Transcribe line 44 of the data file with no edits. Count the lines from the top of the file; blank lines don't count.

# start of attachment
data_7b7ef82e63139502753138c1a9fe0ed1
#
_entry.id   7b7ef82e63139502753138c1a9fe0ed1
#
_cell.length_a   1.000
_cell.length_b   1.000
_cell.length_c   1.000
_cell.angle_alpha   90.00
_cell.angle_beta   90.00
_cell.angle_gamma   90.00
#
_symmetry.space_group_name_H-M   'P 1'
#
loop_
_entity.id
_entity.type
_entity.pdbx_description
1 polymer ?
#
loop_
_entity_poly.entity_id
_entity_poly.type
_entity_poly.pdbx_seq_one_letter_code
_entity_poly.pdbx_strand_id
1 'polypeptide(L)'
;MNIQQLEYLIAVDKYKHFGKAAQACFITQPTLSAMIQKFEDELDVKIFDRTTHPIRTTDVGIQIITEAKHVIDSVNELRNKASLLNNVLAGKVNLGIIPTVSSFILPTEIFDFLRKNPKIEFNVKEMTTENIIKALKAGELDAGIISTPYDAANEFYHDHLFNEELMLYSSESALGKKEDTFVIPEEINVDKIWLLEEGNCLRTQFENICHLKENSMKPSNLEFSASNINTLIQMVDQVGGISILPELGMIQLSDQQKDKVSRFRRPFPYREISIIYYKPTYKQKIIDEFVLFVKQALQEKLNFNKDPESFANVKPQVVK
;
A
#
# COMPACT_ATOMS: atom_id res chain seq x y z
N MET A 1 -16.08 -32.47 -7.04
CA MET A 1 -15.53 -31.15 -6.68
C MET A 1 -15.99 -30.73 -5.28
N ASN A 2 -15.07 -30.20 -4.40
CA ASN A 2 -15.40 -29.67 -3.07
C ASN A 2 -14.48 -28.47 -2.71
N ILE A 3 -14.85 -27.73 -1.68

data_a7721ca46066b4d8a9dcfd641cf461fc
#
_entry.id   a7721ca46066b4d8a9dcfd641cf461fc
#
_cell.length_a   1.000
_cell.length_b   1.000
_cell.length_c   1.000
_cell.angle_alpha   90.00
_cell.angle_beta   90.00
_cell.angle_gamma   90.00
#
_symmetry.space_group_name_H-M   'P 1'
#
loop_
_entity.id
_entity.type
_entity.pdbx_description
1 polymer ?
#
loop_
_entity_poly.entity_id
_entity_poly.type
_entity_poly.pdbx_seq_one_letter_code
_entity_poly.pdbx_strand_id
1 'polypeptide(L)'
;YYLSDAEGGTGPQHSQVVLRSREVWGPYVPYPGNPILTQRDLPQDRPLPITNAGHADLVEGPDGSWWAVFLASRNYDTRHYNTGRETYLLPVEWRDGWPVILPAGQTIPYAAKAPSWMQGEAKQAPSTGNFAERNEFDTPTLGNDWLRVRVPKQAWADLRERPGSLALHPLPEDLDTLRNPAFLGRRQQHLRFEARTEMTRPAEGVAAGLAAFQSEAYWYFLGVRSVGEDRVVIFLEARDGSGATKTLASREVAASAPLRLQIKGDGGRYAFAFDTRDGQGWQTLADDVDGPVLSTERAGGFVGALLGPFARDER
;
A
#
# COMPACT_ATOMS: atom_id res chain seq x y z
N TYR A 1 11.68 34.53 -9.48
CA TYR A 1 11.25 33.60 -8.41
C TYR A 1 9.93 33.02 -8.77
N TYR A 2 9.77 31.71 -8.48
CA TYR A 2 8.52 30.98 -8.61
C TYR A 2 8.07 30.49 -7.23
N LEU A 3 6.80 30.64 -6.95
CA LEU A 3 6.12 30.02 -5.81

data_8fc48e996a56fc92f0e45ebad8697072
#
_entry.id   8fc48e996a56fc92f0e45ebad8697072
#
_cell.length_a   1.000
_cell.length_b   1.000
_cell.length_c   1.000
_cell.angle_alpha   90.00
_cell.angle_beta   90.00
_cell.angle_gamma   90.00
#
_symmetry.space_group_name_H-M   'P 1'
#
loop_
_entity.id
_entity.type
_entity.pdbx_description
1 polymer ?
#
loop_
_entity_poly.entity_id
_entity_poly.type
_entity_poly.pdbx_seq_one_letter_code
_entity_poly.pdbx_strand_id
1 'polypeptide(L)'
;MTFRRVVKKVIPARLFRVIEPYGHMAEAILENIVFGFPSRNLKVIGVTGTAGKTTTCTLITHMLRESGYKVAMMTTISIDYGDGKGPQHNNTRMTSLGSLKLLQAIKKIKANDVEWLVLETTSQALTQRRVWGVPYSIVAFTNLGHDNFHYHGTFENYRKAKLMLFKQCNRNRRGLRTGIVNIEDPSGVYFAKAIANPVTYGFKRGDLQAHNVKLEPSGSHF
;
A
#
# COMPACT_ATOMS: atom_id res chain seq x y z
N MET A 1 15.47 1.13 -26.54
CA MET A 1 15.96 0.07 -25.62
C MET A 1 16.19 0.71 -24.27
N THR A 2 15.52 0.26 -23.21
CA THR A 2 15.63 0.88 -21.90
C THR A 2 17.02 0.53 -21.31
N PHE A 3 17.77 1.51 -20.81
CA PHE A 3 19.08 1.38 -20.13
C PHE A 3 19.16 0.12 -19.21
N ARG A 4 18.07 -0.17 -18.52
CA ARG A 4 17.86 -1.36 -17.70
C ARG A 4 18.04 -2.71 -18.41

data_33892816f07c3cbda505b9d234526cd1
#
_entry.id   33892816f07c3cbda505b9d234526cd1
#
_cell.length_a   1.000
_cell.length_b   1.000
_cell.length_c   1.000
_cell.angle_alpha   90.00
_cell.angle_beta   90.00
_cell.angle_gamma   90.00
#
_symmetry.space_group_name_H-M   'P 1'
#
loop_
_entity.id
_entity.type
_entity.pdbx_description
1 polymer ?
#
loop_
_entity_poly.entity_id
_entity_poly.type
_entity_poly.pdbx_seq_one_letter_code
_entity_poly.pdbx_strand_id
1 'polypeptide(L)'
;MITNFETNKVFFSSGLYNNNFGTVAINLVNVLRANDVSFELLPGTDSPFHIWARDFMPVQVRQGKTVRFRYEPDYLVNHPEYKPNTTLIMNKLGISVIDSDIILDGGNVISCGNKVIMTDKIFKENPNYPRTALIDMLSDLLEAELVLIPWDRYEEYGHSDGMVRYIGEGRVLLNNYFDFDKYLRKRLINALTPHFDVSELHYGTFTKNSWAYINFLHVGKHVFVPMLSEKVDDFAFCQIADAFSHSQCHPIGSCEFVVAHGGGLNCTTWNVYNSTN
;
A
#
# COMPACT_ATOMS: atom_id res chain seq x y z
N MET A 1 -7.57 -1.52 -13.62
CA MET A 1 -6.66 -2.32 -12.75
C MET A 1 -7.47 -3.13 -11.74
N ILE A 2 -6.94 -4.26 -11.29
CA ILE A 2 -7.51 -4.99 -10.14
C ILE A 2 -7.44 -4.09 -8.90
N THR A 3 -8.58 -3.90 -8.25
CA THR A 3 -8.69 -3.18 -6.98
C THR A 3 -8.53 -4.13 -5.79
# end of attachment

_cell.length_c   1.000